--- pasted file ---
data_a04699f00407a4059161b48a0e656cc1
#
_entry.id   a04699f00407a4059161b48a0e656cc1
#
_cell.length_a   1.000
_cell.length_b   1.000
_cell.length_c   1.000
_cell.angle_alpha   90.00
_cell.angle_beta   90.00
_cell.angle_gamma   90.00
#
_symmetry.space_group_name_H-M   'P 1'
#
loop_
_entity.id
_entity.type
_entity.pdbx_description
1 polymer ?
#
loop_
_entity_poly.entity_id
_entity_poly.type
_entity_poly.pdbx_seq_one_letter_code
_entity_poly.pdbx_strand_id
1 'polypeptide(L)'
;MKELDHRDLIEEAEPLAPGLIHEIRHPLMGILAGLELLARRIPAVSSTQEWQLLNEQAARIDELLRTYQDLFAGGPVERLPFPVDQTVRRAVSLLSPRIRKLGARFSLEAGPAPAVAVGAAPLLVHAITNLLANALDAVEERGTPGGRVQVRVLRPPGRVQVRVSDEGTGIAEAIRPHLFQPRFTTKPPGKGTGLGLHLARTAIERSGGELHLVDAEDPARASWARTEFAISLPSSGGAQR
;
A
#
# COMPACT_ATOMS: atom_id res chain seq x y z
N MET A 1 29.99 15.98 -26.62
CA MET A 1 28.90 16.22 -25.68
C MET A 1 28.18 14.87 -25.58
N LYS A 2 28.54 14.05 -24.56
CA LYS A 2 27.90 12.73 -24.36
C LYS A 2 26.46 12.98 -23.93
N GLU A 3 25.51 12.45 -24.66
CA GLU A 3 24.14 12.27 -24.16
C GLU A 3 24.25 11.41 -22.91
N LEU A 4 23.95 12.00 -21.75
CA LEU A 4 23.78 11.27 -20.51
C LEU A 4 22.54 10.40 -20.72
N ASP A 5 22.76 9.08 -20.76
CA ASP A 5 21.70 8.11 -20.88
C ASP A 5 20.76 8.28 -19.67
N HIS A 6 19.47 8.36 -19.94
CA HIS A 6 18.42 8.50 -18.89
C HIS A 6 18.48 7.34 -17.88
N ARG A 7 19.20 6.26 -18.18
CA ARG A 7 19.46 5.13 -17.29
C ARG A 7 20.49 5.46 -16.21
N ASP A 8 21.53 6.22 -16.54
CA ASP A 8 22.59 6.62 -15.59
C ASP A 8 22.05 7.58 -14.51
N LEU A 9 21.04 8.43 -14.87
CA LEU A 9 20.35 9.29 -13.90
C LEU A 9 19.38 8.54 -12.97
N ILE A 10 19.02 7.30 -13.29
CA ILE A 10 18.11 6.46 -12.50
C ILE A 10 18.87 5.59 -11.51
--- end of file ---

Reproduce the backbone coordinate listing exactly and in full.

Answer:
data_a04699f00407a4059161b48a0e656cc1
#
_entry.id   a04699f00407a4059161b48a0e656cc1
#
_cell.length_a   1.000
_cell.length_b   1.000
_cell.length_c   1.000
_cell.angle_alpha   90.00
_cell.angle_beta   90.00
_cell.angle_gamma   90.00
#
_symmetry.space_group_name_H-M   'P 1'
#
loop_
_entity.id
_entity.type
_entity.pdbx_description
1 polymer ?
#
loop_
_entity_poly.entity_id
_entity_poly.type
_entity_poly.pdbx_seq_one_letter_code
_entity_poly.pdbx_strand_id
1 'polypeptide(L)'
;MKELDHRDLIEEAEPLAPGLIHEIRHPLMGILAGLELLARRIPAVSSTQEWQLLNEQAARIDELLRTYQDLFAGGPVERLPFPVDQTVRRAVSLLSPRIRKLGARFSLEAGPAPAVAVGAAPLLVHAITNLLANALDAVEERGTPGGRVQVRVLRPPGRVQVRVSDEGTGIAEAIRPHLFQPRFTTKPPGKGTGLGLHLARTAIERSGGELHLVDAEDPARASWARTEFAISLPSSGGAQR
;
A
#
# COMPACT_ATOMS: atom_id res chain seq x y z
N MET A 1 29.99 15.98 -26.62
CA MET A 1 28.90 16.22 -25.68
C MET A 1 28.18 14.87 -25.58
N LYS A 2 28.54 14.05 -24.56
CA LYS A 2 27.90 12.73 -24.36
C LYS A 2 26.46 12.98 -23.93
N GLU A 3 25.51 12.45 -24.66
CA GLU A 3 24.14 12.27 -24.16
C GLU A 3 24.25 11.41 -22.91
N LEU A 4 23.95 12.00 -21.75
CA LEU A 4 23.78 11.27 -20.51
C LEU A 4 22.54 10.40 -20.72
N ASP A 5 22.76 9.08 -20.76
CA ASP A 5 21.70 8.11 -20.88
C ASP A 5 20.76 8.28 -19.67
N HIS A 6 19.47 8.36 -19.94
CA HIS A 6 18.42 8.50 -18.89
C HIS A 6 18.48 7.34 -17.88
N ARG A 7 19.20 6.26 -18.18
CA ARG A 7 19.46 5.13 -17.29
C ARG A 7 20.49 5.46 -16.21
N ASP A 8 21.53 6.22 -16.54
CA ASP A 8 22.59 6.62 -15.59
C ASP A 8 22.05 7.58 -14.51
N LEU A 9 21.04 8.43 -14.87
CA LEU A 9 20.35 9.29 -13.90
C LEU A 9 19.38 8.54 -12.97
N ILE A 10 19.02 7.30 -13.29
CA ILE A 10 18.11 6.46 -12.50
C ILE A 10 18.87 5.59 -11.51